Right: Fairy penguins (Eudyptula Minor, aka Little Blue Penguins) can be seen at sunset going from the sea to their burrows and at sunrise going to feed at sea. The best time of year to see them is January-February, while they are raising chicks. Here is a late one, seen in March, still changing its feathers hidden under a rock. Measuring about 40cm for 1kg, they are the smallest penguins of all. There is about one million of them spread on the shores of Tasmania and New Zealand. They eat small fish and crustaceans. Dogs kill them.
More pictures of Antarctic penguins.
Left: A wombat, another kind of marsupial. It looks like a big fat rat that can weight up to 40kg. It comes out at night to eat mostly grass and roots. They have their marsupium (the pouch for the baby) oriented towards the bottom; this way it doesn't fill with dirt when the adult is digging ! They live in groups, in burrows, digging tunnels of tens of meters.
Left: Going to Mt Rufus on the Overland Track. Walking on some strange carpet moss. Green and hard with little flowers embedded. Cute. Eucalyptus everywhere in various shapes, from bushes to very tall trees.
Right: Bivvy on the way to Federation Peak
I met Peter in Hobart, a couple hours before my flight to NZ, while looking at pictures of mountains in a store. I was looking at Federation Peak when he said in my back: "I'm going there tomorrow". I answered: "Can I come ?". He said yes and I postponed my flight. In the morning his friends never showed up so we ended up going just the two of us. It took us 3 days to reach the summit after an exhausting walk. Problem with Eucalyptus trees is that they don't rot: when they are dead they fall on top of each other and pile up. So walking in the bush can be more like climbing on slippery trees. Funny for the first 5 minutes, but then... Also you can hear water running underneath them but can't get to it; on the second day we did not drink a single drop of water. In the evening we found some deep footsteps with mud in them. We passed the mud through a T-shirt and made tomato soup with it. Dark-brown tomato soup.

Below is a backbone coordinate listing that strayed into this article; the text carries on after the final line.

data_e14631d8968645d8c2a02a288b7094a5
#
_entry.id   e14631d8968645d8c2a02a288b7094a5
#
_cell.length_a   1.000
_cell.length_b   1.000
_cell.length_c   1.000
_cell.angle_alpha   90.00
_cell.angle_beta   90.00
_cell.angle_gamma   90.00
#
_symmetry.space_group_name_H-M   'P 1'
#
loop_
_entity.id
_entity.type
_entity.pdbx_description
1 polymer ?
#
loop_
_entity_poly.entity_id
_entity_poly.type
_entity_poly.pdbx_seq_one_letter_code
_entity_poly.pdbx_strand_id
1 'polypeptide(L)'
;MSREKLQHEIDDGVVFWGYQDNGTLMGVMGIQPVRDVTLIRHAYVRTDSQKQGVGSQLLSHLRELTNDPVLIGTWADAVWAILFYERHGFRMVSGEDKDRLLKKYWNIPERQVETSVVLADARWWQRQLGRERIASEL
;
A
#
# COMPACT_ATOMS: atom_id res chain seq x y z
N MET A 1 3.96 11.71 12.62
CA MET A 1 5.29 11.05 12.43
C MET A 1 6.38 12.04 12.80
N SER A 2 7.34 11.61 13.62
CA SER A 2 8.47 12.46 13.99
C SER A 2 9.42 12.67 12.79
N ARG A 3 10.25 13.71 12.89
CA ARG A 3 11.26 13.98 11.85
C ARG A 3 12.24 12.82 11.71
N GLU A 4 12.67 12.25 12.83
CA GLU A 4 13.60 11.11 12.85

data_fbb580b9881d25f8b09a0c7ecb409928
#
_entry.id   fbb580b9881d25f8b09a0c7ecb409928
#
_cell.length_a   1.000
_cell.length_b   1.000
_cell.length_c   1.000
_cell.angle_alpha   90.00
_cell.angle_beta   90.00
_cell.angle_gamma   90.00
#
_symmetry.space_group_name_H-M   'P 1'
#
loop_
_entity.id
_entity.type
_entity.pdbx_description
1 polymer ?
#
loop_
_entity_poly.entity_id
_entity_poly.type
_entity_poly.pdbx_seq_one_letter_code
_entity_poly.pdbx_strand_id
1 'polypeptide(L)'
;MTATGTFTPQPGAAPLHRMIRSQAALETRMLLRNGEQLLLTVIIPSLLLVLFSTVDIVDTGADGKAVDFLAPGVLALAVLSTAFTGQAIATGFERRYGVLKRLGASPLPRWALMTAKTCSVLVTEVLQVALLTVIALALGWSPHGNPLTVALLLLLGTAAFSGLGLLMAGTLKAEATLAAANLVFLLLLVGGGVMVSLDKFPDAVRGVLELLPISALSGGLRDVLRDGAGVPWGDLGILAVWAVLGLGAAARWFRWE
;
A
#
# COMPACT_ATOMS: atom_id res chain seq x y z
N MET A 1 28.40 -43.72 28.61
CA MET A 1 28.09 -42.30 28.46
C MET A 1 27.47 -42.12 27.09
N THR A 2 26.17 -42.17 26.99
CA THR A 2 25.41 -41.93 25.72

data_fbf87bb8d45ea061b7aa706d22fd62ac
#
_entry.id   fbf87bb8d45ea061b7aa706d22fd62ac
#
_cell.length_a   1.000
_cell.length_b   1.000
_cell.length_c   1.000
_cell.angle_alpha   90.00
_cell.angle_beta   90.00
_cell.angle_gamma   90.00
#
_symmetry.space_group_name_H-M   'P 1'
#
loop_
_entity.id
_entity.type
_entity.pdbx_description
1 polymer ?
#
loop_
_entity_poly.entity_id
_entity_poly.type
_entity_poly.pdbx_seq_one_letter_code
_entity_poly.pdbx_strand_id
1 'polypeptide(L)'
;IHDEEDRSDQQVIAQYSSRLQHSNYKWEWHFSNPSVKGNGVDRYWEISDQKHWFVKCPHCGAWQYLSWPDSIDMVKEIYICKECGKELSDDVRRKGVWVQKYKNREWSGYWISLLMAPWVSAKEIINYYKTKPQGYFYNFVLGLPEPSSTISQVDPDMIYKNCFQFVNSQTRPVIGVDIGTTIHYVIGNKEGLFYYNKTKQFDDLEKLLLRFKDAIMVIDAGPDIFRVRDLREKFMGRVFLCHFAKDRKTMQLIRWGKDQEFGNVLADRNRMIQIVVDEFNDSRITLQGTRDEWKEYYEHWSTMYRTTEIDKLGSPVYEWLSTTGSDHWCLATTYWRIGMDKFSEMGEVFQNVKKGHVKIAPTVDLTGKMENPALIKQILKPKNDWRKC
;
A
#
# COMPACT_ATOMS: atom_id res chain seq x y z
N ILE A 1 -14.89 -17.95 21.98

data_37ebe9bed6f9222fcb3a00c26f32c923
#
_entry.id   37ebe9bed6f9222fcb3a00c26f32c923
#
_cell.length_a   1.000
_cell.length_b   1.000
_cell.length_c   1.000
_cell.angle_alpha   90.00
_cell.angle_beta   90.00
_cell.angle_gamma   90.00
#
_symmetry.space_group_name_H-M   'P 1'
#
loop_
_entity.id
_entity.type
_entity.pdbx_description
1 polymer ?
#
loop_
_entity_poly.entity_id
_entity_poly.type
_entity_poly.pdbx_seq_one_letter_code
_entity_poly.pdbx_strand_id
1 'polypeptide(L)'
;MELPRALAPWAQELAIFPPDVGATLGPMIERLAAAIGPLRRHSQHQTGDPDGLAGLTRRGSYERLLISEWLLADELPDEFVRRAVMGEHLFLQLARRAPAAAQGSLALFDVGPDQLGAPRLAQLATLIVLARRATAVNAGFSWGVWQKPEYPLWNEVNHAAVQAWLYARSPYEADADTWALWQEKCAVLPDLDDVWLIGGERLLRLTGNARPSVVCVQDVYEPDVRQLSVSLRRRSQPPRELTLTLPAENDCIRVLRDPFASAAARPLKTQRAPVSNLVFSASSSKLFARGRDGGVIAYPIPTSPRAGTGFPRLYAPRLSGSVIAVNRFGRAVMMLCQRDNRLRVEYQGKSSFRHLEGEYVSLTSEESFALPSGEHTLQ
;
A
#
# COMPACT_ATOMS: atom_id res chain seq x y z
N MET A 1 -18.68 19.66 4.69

In the morning, 10 minutes away from our camp, we found a small drip, and then clear water on the plateau bellow the mountain itself.
Left: Peter Hawkins during the ascent of Federation Peak. After the approach, getting out of the forest for the climb is pleasurable, even if you have to climb on dry mud.
Right: From the summit you see hundreds of square km of green forest. The southwest of Tasmania is as wild as it can be, no houses, no roads, hardly any flights above. And that's oh so rare nowadays...
Left: This scary sign in front of the southernmost pub of Australia: 'No pubs next 500km' is not right, the next pub is in Antarctica, 3000km away... Seen on Bruny Island while biking to Labillardière peninsulla. I rented a bike in Hobart and spent 4 days going around Bruny Island by bike and foot.
Right: map of bruny island, as generated by expedia. The crossing is done by taking a shuttle in Kettering. I biked from Hobart, crossed the bay and then biked south along nice beaches full of birds and oyster parks. Too bad the restaurants in Tasmania feel the need to rinse off the oysters they serve with water, they end up being completely tasteless...
Left: Another part of Bruny Island, Fluted Cape, is a short hike from the road. Seen from the sea this basaltic flutes are an impressive sight for the seafarer. I'm usually very grateful when I see them from the Astrolabe, it means I survived the trip back from Antarctica.
Left: Sunset above the Eaglehawk neck of the Tasman Peninsula.
Right: A hole in a dead tree on the trail of the Freycinet Peninsula.
After I got back from my 2000 summer campaign in Dome C on the Astrolabe, I met Jenny in Hobart and we spent a couple days in Tasmania. We went hiking in the Tasman Peninsula and the Freycinet Peninsula further up north. On the left is a quite colorfull sunset above the bay at the Eaglehawk neck of the Tasman peninsula.
We started hiking from Coles bay around the peninsula, through majestic granite domes, dense eucalyptus forests, dream-like white beaches covered with shells, kangaroo occupied trails... We hiked up the two main hills of the peninsula where you get a nice view of Schouten Island and the coast of Tasmania across the bay if the sky is clear.
Left: Mess of dead trees on the trail of the Freycinet Peninsula.
The trail is very easy, even 'boarded' in some places with muddy or soft ground. Lots of mosquitoes for poor travelers wanting to sleep outside to enjoy the stars... This is quite a beautiful national park.